Open up a terminal and type “ifconfig bridge0”
That should show you the configuration of the thunderbridge, check if the IP address is ok.
type “ping 192.168.2.2” and you should get an answer from your pi.
If that works you can try to connect via ssh.
Is there a reason why you don’t use Wifi? You could configure the wifi stuff on the pi via your Air, reboot the pi and connect from the Pro via Wifi.
Thank you so much for your prompt and detailed response: it feels good that there are other “setup from a Mac” victims!
I switched to a manual setup of the DHCP server and changed the netmask to 255.255.255.0 (instead of 255.255.0.0).
The ifconfig brigde0 returns the following:
bridge0: flags=8822<BROADCAST,SMART,SIMPLEX,MULTICAST> mtu 1500
id 0:0:0:0:0:0 priority 0 hellotime 0 fwddelay 0
maxage 0 holdcnt 0 proto stp maxaddr 100 timeout 1200
root id 0:0:0:0:0:0 priority 0 ifcost 0 port 0
ipfilter disabled flags 0x2
member: en1 flags=3<LEARNING,DISCOVER>
ifmaxaddr 0 port 5 priority 0 path cost 0
member: en2 flags=3<LEARNING,DISCOVER>
ifmaxaddr 0 port 6 priority 0 path cost 0
media: <unknown type>
My Thunderbolt Ethernet is on en4 and the response is:
en4: flags=8863<UP,BROADCAST,SMART,RUNNING,SIMPLEX,MULTICAST> mtu 1500
inet6 fe80::3ac9:86ff:fe16:d04d%en4 prefixlen 64 scopeid 0xa
inet 192.168.2.100 netmask 0xffffff00 broadcast 192.168.2.255
media: autoselect (100baseTX <full-duplex,flow-control>)
Now what can I do?
The ping command still returns a timeout.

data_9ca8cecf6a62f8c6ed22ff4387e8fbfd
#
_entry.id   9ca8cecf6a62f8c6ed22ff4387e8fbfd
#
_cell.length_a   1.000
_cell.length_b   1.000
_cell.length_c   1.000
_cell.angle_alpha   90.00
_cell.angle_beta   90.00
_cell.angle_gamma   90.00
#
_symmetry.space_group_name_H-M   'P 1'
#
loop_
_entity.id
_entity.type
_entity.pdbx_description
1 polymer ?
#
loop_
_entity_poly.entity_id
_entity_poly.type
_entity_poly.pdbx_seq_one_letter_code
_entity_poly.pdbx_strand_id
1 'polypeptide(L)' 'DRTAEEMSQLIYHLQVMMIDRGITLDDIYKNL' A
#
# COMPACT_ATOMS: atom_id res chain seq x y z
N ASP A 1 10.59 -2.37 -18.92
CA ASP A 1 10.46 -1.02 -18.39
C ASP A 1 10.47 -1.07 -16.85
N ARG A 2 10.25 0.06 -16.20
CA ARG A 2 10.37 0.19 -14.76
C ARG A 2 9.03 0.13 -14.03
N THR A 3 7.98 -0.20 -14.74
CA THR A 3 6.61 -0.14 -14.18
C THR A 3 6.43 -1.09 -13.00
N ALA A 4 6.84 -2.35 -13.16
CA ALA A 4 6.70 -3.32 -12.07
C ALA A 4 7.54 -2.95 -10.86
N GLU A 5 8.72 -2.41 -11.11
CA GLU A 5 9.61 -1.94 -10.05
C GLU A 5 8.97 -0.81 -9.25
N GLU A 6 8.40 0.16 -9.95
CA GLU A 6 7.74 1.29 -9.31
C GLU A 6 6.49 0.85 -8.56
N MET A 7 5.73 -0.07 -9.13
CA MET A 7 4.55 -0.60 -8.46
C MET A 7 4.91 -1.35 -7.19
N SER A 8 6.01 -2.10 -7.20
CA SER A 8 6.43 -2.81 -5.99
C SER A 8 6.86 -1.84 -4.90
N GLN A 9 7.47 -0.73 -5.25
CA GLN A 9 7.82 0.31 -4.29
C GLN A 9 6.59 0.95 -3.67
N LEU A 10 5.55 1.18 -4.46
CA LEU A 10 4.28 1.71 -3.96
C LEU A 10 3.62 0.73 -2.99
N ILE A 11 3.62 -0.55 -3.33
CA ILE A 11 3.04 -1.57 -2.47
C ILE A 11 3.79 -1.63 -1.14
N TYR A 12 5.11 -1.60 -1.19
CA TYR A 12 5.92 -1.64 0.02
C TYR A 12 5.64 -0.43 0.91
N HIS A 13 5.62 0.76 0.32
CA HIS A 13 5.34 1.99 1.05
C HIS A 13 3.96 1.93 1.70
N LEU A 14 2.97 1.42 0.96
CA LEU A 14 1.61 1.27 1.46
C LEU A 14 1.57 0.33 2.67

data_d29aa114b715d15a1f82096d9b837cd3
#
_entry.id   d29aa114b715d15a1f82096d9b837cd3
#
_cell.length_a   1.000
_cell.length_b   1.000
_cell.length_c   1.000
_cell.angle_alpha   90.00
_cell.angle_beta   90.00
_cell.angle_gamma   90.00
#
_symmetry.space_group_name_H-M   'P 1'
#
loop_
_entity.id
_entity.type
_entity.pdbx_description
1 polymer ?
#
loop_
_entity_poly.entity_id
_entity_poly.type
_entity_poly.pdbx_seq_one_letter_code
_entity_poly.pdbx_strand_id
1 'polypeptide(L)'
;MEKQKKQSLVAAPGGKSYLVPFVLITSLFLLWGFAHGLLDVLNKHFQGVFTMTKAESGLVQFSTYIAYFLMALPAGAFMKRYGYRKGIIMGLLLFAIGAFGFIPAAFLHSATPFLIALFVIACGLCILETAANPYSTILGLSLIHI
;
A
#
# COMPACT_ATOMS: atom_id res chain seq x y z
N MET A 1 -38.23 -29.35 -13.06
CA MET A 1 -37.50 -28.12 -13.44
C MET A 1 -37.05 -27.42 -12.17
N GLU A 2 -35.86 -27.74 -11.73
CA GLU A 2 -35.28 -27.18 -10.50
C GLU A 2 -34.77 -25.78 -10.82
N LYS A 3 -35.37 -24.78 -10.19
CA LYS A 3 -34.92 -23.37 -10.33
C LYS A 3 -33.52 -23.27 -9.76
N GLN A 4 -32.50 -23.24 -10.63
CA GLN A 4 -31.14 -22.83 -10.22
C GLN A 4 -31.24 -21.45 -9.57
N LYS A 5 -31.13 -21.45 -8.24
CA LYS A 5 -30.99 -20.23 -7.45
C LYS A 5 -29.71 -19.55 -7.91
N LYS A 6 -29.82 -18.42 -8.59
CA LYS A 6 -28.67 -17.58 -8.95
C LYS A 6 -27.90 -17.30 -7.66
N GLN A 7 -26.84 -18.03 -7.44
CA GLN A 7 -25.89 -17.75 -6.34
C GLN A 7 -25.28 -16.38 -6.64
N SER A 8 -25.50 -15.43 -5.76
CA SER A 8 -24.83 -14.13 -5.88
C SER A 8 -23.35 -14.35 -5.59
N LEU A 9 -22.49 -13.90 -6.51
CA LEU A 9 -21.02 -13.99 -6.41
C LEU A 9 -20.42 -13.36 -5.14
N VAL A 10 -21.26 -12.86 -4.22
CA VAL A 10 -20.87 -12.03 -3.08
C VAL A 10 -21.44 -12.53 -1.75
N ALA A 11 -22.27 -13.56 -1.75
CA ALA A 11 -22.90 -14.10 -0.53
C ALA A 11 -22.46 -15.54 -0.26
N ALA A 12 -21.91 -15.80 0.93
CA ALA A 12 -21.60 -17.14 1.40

Can I force the selection of this en4 network interface in the ping command?
Clearly Michael has more experience with Mac networking. I don’t want to hop in and trample his style, I’m not sure what you do next with his directions so go ahead Michael! Two questions though:
Michael, maybe you can help us improve the Mac directions? Where did we go wrong? Why does it seem to work for so many people? Why do you think it works for migcm’s air and not pro book?
@John: I don’t have a clue what’s going on. When I connect a new rapsberry system to my network I always start with monitor and keyboard connected to the pi and set up the WiFi things on pi side. Then I update/upgrade, reboot and connect from my mac via WiFi. My router gives adresses above 192.168.0.10 for Wifi so I have the range 2-10 for fixed adresses, for example for Raspberrys.
But the first thing I see here is that MIGCM is using an old brickpi system with password raspberry, so the direct connection without prior setup may not work with this system.